Dunnes makes major changes to boards
OPERATIONAL control of Dunnes Stores – Ireland’s third-largest grocery retailer – is undergoing what is arguably its biggest change in more than a generation, as matriarch Margaret Heffernan increasingly cedes much of her hands-on role at the dynasty to her daughter, Anne.
Anne Heffernan (49) and Margaret Heffernan’s niece, Sharon McMahon (47), have both just been appointed directors of all Dunnes Stores companies.
While they’ve both been involved in the secretive Dunnes Stores business for some time, industry insiders say that Anne Heffernan is now the de facto leader of day-to-day operations, especially on the food side. Sharon McMahon is understood to be running the retail group’s property and investment interests. She has previously been reportedly involved in the textiles side of the retailer.
The company did not respond to a request for comment.
For years, there has been continuing speculation about whether Dunnes Stores could be sold, or if a new generation would gradually succeed Margaret Heffernan (75) and her brother, Frank Dunne (74), who for decades have been the duo in charge at the business.
The recent raft of directorship appointments across the group companies, and Anne Heffernan’s deep involvement in operations, now appear to cement a strategy to see the chain remain in family control.
Anne Heffernan qualified as a doctor, but has long been in line to take over the reins at Dunnes Stores. Sharon McMahon is a solicitor and worked with Irish law giant Matheson Ormsby Prentice before dedicating herself to the family retail chain.
Ben Dunne Snr, Margaret Heffernan’s father, opened the first Dunnes Stores in 1944, on Patrick Street in Cork.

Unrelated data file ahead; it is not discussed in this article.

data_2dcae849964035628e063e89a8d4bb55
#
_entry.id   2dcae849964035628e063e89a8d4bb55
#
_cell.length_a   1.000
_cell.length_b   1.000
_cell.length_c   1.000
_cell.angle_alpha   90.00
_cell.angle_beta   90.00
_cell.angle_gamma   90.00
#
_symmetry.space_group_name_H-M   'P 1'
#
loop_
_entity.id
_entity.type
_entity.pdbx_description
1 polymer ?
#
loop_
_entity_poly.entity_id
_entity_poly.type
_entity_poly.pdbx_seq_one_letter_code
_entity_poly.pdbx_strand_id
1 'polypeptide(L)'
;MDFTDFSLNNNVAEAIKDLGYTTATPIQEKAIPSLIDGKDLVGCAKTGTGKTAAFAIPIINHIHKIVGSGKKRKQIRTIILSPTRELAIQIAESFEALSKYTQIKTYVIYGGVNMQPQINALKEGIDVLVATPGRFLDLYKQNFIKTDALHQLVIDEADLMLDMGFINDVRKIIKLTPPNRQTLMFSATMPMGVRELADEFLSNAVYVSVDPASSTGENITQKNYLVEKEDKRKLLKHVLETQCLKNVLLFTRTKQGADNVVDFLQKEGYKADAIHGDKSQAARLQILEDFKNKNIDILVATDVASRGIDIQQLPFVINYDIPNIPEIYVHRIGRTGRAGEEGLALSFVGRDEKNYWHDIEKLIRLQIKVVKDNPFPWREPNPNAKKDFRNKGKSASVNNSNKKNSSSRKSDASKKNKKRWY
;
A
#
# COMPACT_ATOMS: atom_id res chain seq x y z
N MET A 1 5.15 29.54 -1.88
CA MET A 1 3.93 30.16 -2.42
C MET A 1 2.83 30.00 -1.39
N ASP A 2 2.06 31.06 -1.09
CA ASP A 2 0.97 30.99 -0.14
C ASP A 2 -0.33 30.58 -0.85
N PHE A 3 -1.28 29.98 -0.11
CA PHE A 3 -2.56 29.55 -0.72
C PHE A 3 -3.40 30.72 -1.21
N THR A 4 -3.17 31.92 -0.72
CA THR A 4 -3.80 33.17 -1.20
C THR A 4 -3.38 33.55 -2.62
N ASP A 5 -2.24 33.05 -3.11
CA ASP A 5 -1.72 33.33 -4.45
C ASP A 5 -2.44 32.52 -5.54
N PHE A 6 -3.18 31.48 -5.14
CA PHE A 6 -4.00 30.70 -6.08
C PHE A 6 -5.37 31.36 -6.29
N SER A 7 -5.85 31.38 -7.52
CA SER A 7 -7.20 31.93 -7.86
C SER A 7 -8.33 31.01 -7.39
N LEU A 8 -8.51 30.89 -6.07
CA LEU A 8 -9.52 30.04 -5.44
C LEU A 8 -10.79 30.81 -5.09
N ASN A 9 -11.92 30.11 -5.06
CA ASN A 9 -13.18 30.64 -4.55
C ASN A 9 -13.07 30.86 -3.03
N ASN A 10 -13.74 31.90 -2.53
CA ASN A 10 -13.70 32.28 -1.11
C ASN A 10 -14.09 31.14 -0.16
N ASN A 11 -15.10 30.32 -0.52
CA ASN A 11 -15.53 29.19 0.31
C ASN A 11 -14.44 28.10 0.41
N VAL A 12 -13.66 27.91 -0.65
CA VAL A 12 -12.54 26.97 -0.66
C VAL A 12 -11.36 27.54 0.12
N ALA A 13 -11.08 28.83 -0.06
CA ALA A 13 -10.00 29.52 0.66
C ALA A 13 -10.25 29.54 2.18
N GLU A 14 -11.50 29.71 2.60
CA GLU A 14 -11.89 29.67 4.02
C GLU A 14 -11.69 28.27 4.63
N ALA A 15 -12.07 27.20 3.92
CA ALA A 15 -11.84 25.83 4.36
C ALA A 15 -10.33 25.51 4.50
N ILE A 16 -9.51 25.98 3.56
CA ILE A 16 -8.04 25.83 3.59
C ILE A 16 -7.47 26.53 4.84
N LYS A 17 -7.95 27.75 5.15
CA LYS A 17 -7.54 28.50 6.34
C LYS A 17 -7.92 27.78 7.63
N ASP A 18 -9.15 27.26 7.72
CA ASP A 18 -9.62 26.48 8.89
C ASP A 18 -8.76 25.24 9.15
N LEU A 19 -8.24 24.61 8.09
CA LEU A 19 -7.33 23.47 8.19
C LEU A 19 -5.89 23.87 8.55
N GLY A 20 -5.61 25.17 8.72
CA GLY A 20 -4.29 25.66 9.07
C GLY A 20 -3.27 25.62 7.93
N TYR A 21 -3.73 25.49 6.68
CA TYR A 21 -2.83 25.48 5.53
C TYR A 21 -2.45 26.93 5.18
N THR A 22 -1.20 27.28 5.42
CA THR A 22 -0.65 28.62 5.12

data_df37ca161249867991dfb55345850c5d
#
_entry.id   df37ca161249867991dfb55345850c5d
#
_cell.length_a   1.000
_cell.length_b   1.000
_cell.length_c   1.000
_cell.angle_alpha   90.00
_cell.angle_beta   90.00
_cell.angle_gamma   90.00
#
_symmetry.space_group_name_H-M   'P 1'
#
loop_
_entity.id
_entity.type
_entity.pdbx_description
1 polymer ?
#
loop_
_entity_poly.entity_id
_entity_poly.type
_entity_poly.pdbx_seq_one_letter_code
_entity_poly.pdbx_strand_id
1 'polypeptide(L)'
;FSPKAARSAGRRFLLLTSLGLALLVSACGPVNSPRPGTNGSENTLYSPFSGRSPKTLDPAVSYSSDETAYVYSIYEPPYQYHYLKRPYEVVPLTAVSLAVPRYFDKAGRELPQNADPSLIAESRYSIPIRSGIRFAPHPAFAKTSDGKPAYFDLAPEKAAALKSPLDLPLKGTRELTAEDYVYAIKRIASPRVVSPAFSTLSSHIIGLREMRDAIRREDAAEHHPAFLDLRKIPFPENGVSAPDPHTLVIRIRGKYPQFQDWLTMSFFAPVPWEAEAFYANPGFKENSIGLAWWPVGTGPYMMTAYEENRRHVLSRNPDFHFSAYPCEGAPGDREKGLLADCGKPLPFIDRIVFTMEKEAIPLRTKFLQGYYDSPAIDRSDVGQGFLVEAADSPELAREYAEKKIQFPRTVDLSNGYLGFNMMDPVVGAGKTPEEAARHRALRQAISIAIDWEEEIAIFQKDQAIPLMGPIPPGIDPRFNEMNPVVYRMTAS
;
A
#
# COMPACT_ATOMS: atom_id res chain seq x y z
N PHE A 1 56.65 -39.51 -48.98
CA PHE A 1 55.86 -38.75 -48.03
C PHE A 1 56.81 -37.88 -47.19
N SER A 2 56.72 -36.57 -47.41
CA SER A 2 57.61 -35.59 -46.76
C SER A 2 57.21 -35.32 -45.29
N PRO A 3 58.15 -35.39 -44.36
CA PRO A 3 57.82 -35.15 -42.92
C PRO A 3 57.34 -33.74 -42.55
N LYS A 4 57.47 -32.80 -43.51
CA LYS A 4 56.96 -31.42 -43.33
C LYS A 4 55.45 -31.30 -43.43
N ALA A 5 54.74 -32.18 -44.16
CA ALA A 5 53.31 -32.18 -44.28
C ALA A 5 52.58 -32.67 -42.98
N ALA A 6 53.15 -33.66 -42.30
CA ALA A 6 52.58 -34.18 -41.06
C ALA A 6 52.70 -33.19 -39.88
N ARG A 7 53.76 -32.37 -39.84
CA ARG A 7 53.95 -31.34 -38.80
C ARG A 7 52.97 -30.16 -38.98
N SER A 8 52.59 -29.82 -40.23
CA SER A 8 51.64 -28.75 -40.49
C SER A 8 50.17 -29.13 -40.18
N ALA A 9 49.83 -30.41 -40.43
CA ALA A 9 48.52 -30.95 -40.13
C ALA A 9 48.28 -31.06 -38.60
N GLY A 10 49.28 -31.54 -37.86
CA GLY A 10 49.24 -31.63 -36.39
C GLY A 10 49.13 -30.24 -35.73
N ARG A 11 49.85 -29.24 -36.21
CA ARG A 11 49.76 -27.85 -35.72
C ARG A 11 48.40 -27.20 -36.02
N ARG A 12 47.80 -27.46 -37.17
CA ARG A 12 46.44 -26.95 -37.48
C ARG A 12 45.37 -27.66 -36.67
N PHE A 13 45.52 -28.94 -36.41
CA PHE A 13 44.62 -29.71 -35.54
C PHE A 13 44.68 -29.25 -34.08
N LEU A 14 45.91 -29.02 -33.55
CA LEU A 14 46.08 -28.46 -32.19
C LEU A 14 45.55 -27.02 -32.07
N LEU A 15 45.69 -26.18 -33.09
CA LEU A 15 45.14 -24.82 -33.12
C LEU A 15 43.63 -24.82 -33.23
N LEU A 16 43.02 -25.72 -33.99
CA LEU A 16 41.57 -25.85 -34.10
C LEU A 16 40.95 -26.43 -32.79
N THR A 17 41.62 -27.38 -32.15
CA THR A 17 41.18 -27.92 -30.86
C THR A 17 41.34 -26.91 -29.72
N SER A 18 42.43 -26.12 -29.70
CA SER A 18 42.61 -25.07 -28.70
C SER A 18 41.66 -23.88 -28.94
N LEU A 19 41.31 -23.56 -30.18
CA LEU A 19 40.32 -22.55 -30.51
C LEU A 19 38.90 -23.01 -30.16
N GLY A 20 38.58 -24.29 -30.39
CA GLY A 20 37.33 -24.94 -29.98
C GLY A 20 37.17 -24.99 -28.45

In the following decades, it expanded significantly, and established a presence in Northern Ireland, Britain and Spain.
It has almost 160 stores and generates annual sales in the region of €2.6bn.
According to the most recent figures from research group Kantar Worldpanel, Dunnes Stores has a 21.1pc share of Ireland’s multi-billion euro grocery market based on the value of sales.
That puts it in third place behind SuperValu, with a 22.2pc share, and Tesco with 22pc.
The Irish grocery market is extremely competitive, with German retailers Lidl and Aldi building a significant presence here and snatching market share from rivals.
While Lidl has a 12pc share of the market based on the value of sales, and Aldi has 11.5pc, it’s reckoned that the pair are probably the biggest players in the Irish market in terms of the volume of grocery sales.
Lidl and Aldi have expended significant effort in building relationships with Irish food companies, helping them to develop product ranges that are not only sold in their Irish outlets, but exported to the chains’ stores across Europe.
Both chains have continuing expansion plans for Ireland, which will heap more pressure on Dunnes, Tesco and Musgrave-controlled SuperValu.
Dunnes Stores has developed a more up-market range of products and in 2016 purchased craft firm James Whelan Butchers.
Dunnes bought the small coffee shop business Café Sol in 2015. Dunnes also reportedly looked at buying Avoca, which was sold to US giant Aramark for about €60m in 2015.